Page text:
Divison I. Class I. Emetics.
Related entry: Emetics as diaphoretics
Emetics are a class of remedial agents which by producing a specific impression upon the sentient nerves of the stomach, or upon the nervous centers, are capable of exciting vomiting. Emetics may be divided into two classes, according to their mode of action: the first class prove emetic by their irritant effect upon the mucous membrane, and sentient extremities of the nerves of the stomach; the second, by being absorbed into the blood either affect the nerve centers, or by having a specific affinity for the mucous membrane of the stomach act there upon the terminal branches of the pneumogastric nerve.
Action of Emetics.—The action of both of these classes of emetics is similar in some respects; that is, in both the impression is transmitted to the pneumogastric uerve, or to the medulla oblongata, from which it arises; this excites the sensation of nausea, which is referred to the stomach. The reflex action is transmitted downward through the spinal cord to the muscles concerned in the process of evacuation, calling into action the muscles of the larynx, the diaphragm, and the abdominal muscles. The act of vomiting may be thus described: the patient first draws a quick, deep breath, the rima-glottidis is spasmodically closed to prevent the egress of the air, and thus prevent the diaphragm from being forced upward. The muscle of the stomach itself contracts, and the pylorus is at the same time forcibly closed; the abdominal muscles contracting press the stomach against the diaphragm, but being unable to act upon it, the stomach, which endures the pressure, is forcibly emptied of its contents.
The action of a specific emetic is not dependent upon the quantity, the nauseating taste, or the unpleasant smell of the article: some of the most energetic emetics will act very efficiently in minute doses, while the same article may have but little taste, and be entirely devoid of offensive odor.
A like result follows from injecting them into the veins, or into the rectum, and not unfrequently from their external application; showing most conclusively that emesis is induced by the specific influence which they exert upon the nervous centers.
Specific emetics always produce more or less nausea and relaxation of the system, whether their action is carried to emesis or not; while on the contrary, irritant emetics produce but little nausea, but merely a feeling of discomfort in the stomach.
The susceptibility to the influence of emetics is extremely variable in different persons, and a difference not unfrequently manifests itself in the same person at different times, depending upon the character of the disease, and a variation in the gastric sensibility of the patient. A dose that will scarcely affect one, may produce hyper-emesis in another, or in the same person at another time.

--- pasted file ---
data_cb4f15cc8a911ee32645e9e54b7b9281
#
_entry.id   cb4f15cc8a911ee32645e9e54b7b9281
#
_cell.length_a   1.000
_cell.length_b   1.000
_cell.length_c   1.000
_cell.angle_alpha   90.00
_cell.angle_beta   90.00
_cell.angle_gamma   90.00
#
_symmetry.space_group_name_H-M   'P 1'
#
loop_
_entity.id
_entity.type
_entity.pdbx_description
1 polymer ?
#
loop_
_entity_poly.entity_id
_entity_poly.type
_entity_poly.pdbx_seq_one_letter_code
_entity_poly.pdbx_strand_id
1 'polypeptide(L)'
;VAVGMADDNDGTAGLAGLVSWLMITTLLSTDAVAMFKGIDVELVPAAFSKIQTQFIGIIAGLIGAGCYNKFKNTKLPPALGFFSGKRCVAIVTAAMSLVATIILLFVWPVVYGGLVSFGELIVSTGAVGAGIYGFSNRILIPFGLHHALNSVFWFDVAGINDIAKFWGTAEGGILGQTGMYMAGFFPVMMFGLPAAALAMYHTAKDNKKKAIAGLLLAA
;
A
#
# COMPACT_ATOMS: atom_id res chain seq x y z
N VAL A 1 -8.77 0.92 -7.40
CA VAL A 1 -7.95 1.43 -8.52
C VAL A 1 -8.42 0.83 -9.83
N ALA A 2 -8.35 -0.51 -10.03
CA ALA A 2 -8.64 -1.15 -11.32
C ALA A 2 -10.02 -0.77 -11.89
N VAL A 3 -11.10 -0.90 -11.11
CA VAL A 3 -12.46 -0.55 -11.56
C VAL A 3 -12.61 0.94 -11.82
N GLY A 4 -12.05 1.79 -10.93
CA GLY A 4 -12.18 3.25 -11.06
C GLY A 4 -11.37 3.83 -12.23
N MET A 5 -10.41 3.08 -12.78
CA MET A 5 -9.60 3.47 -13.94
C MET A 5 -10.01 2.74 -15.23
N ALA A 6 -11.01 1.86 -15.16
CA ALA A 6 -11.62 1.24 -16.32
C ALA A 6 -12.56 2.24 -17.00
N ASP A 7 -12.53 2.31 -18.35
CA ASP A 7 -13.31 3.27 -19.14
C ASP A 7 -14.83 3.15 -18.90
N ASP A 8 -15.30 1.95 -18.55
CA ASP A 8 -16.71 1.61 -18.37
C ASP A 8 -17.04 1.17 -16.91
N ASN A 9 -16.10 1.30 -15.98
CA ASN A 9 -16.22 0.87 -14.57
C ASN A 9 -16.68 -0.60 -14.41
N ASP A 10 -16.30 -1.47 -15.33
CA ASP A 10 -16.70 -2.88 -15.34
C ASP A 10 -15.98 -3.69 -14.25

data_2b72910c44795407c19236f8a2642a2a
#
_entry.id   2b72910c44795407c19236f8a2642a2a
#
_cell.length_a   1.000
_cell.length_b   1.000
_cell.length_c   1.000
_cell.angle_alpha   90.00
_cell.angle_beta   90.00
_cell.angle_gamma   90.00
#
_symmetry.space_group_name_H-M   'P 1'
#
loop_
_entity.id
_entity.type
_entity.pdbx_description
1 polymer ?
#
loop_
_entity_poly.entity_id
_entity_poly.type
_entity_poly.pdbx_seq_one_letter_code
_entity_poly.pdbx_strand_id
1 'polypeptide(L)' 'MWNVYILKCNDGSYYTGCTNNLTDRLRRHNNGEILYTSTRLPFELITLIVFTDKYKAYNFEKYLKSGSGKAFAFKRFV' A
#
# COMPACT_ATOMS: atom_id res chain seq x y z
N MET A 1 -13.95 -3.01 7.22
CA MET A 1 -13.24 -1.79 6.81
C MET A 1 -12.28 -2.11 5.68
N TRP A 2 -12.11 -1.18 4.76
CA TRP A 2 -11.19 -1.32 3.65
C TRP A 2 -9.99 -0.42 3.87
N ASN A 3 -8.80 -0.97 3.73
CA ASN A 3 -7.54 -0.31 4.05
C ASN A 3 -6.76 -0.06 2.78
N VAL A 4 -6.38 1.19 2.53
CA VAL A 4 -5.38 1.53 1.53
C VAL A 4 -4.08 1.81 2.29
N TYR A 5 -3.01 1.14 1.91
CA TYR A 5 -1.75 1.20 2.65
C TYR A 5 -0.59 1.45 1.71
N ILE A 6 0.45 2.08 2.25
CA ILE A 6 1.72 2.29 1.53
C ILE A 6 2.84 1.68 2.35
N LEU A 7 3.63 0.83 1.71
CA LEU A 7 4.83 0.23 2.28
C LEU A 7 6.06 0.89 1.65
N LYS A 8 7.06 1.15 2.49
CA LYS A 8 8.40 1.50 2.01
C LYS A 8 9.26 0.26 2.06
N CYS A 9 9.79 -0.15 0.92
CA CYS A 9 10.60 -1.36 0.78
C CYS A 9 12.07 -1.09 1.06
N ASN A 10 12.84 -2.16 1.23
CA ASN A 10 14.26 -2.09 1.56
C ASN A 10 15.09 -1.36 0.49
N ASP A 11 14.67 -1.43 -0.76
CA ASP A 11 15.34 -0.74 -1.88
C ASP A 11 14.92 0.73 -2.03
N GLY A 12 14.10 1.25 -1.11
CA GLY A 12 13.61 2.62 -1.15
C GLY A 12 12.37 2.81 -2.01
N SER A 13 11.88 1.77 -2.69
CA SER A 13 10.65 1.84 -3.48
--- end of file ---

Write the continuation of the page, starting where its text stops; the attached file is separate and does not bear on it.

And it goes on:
Emetics are employed in a diversity of diseases, and to fulfill a great variety of indications. They make a very powerful impression upon the system, and often effect important changes in the pathology of disease. Emetics are often valuable, and even very important agents when no specific disease exists, as well as in the opposite condition. When a train of morbid sensations, and an extensive chain of perverted sympathies exist, emetics are important agents in revolutionizing the whole system, and breaking up that concatenation of depraved sympathies.
We shall next proceed to notice, in detail, the various indications which emetics are capable of fulfilling, and their adaptation to the treatment of different diseases.
I. Evacuation of the Stomach.—They are valuable for the purpose of evacuating the stomach when that organ is overdistended with indigestible articles of food that oppress it, and thereby disturb the normal condition of the system. They are also useful when a redundancy of acid, or mucus is generated in the stomach. The nausea and vomiting which take place in such cases, pain in the stomach or head, or the "sick-headache," are often relieved by their use. When from an inverted peristaltic action of the duodenum, acrid, bilious matter is thrown into the stomach, when any vitiated accumulations take place in that organ, or when poisons, particularly those of the narcotic kind, are lodged in the stomach, emetics are pre-eminently useful for the purpose of ejectiug the offending matter.
II. Action in Febrile Diseases.—Emetics are valuable therapeutic agents in the treatment of febrile diseases in general. During the early stages of many attacks of lever, the employment of emetics is of unquestionable importance. In the various forms of intermittente, and bilious remittents in particular, this class of agents may be administered with much advantage. They are also found useful during the early stages of typhus, typhus icterodes, continued, and synochal grades of fever.